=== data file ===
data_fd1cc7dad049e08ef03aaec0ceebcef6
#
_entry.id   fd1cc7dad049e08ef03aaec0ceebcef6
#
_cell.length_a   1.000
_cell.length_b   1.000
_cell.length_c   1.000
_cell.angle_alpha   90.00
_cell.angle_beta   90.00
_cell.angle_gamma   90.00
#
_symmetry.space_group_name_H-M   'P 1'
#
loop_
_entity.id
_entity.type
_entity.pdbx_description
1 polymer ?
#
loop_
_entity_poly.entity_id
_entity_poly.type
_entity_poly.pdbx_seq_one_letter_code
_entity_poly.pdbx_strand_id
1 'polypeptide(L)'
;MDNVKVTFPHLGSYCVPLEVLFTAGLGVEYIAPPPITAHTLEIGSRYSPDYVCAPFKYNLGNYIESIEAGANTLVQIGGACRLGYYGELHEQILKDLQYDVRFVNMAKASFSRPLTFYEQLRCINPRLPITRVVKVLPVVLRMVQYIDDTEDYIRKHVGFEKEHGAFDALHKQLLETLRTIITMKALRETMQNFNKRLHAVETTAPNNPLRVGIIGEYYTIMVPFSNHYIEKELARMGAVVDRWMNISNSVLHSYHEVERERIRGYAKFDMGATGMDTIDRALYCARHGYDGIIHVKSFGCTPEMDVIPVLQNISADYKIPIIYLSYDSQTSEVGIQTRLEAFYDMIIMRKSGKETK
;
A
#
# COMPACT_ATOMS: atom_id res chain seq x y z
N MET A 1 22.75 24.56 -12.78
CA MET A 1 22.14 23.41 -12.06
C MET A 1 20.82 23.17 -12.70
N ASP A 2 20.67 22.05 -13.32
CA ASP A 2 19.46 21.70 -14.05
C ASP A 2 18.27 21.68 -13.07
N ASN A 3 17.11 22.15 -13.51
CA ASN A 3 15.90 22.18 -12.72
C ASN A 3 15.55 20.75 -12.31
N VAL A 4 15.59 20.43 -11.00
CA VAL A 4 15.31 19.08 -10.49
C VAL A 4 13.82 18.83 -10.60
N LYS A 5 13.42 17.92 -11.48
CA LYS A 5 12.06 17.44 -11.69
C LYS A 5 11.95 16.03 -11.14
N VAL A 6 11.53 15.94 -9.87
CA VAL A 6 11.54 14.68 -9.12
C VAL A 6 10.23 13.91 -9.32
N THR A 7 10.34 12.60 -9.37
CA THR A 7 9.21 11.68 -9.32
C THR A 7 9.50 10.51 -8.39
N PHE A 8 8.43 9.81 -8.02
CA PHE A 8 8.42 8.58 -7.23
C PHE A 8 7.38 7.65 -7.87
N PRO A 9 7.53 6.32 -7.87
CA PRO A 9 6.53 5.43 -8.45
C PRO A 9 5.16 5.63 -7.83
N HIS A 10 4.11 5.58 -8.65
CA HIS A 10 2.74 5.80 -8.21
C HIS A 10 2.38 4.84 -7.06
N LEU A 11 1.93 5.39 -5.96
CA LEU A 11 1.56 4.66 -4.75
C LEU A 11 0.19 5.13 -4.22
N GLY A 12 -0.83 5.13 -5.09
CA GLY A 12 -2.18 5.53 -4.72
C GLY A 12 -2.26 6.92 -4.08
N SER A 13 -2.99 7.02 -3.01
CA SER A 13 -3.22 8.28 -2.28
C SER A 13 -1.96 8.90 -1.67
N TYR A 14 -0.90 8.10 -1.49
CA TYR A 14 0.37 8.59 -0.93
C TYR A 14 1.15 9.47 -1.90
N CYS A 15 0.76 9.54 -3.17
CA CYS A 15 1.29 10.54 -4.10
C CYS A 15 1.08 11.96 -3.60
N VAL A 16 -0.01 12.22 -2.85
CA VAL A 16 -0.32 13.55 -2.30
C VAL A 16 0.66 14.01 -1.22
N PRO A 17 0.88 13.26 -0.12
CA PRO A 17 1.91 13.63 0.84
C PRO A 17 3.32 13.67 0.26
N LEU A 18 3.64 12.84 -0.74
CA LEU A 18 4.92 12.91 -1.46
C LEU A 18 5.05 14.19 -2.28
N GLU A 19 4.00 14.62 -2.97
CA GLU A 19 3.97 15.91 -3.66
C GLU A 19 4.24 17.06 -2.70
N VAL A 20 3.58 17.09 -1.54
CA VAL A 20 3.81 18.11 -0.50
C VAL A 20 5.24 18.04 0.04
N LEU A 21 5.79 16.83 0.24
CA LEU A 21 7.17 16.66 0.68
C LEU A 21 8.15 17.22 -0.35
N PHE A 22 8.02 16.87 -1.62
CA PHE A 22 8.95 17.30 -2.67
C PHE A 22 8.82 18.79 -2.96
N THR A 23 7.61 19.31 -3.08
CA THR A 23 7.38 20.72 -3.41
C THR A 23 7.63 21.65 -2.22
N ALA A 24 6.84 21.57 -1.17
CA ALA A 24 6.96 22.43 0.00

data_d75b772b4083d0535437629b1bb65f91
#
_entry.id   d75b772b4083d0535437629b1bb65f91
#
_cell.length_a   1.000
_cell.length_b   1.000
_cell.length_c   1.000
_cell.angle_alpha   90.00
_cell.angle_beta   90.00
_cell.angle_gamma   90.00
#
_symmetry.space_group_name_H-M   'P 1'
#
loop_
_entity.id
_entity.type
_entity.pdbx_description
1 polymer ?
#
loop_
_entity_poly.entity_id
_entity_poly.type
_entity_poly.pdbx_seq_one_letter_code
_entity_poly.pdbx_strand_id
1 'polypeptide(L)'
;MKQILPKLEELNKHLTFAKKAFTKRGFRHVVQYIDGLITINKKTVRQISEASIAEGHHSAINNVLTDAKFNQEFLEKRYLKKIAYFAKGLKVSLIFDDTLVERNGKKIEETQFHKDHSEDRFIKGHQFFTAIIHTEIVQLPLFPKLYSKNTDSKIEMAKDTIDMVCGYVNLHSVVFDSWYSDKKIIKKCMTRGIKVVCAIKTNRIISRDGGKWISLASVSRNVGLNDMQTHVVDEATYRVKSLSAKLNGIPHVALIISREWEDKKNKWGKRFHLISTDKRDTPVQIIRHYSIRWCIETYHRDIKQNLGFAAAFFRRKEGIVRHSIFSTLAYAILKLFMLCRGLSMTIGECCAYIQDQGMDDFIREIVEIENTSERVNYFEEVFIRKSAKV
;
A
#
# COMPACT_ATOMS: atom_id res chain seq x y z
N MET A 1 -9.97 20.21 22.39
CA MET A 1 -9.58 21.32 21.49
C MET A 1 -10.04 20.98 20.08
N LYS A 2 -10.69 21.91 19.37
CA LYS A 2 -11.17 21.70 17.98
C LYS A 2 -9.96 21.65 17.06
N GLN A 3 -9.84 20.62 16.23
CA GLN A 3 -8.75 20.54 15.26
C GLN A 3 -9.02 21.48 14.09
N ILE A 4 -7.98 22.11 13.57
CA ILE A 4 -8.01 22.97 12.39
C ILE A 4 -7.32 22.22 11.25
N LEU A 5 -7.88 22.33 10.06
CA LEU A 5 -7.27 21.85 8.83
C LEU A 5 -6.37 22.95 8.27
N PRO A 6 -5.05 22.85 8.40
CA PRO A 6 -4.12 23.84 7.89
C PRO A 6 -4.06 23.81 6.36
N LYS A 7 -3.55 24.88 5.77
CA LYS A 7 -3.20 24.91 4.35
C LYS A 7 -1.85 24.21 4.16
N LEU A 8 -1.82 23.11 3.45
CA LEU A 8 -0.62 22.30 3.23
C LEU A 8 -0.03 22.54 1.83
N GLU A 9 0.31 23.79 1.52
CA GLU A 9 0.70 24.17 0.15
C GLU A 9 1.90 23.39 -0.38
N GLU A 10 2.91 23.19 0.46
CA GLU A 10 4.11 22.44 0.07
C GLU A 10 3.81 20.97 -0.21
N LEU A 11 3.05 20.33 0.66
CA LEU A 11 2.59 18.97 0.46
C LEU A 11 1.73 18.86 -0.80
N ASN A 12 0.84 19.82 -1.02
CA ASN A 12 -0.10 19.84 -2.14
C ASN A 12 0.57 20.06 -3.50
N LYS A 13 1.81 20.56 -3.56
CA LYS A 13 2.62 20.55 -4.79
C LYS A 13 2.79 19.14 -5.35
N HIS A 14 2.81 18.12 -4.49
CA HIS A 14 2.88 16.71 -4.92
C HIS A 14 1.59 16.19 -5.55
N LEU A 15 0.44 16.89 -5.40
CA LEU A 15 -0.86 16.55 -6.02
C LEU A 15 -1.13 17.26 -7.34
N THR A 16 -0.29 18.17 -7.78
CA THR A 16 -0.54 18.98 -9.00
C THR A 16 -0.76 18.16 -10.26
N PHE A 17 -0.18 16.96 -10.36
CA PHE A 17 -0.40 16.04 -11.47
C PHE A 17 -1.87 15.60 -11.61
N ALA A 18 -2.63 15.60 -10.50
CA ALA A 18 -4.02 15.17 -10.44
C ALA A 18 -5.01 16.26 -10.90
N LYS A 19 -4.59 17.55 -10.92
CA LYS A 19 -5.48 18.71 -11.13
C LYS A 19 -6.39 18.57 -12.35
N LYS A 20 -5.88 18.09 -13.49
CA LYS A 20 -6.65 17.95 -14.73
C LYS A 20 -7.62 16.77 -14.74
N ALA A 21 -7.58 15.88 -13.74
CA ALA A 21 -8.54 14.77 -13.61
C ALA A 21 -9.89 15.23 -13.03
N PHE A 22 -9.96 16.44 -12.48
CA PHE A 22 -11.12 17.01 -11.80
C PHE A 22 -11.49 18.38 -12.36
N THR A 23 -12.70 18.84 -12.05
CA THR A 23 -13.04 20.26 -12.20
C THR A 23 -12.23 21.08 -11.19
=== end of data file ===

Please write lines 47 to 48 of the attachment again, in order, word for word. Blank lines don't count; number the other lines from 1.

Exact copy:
CA VAL A 6 11.54 14.68 -9.12
C VAL A 6 10.23 13.91 -9.32